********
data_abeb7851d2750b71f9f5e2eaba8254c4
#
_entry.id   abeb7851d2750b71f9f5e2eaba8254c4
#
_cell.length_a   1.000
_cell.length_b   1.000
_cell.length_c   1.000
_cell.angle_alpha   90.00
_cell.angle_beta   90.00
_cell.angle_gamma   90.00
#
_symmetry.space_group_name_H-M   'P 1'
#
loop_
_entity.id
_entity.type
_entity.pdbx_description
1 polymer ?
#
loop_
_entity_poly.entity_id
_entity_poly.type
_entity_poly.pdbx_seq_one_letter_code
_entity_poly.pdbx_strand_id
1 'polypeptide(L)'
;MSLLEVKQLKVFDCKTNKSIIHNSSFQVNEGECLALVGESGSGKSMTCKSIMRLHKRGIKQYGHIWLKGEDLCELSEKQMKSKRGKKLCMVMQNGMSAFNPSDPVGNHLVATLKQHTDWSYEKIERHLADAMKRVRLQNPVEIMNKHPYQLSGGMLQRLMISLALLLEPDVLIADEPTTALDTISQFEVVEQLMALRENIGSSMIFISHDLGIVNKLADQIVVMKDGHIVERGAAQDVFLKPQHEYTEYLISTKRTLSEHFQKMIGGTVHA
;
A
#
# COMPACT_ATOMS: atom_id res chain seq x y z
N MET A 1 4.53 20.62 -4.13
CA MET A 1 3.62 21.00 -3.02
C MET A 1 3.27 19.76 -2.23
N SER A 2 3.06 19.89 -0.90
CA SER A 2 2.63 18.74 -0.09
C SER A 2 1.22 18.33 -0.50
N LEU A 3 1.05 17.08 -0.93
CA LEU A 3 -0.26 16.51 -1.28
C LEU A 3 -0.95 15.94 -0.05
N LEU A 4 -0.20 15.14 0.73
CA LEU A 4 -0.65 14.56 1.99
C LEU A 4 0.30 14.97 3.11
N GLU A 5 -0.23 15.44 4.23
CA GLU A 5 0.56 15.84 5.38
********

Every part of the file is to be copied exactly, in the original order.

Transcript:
data_abeb7851d2750b71f9f5e2eaba8254c4
#
_entry.id   abeb7851d2750b71f9f5e2eaba8254c4
#
_cell.length_a   1.000
_cell.length_b   1.000
_cell.length_c   1.000
_cell.angle_alpha   90.00
_cell.angle_beta   90.00
_cell.angle_gamma   90.00
#
_symmetry.space_group_name_H-M   'P 1'
#
loop_
_entity.id
_entity.type
_entity.pdbx_description
1 polymer ?
#
loop_
_entity_poly.entity_id
_entity_poly.type
_entity_poly.pdbx_seq_one_letter_code
_entity_poly.pdbx_strand_id
1 'polypeptide(L)'
;MSLLEVKQLKVFDCKTNKSIIHNSSFQVNEGECLALVGESGSGKSMTCKSIMRLHKRGIKQYGHIWLKGEDLCELSEKQMKSKRGKKLCMVMQNGMSAFNPSDPVGNHLVATLKQHTDWSYEKIERHLADAMKRVRLQNPVEIMNKHPYQLSGGMLQRLMISLALLLEPDVLIADEPTTALDTISQFEVVEQLMALRENIGSSMIFISHDLGIVNKLADQIVVMKDGHIVERGAAQDVFLKPQHEYTEYLISTKRTLSEHFQKMIGGTVHA
;
A
#
# COMPACT_ATOMS: atom_id res chain seq x y z
N MET A 1 4.53 20.62 -4.13
CA MET A 1 3.62 21.00 -3.02
C MET A 1 3.27 19.76 -2.23
N SER A 2 3.06 19.89 -0.90
CA SER A 2 2.63 18.74 -0.09
C SER A 2 1.22 18.33 -0.50
N LEU A 3 1.05 17.08 -0.93
CA LEU A 3 -0.26 16.51 -1.28
C LEU A 3 -0.95 15.94 -0.05
N LEU A 4 -0.20 15.14 0.73
CA LEU A 4 -0.65 14.56 1.99
C LEU A 4 0.30 14.97 3.11
N GLU A 5 -0.23 15.44 4.23
CA GLU A 5 0.56 15.84 5.38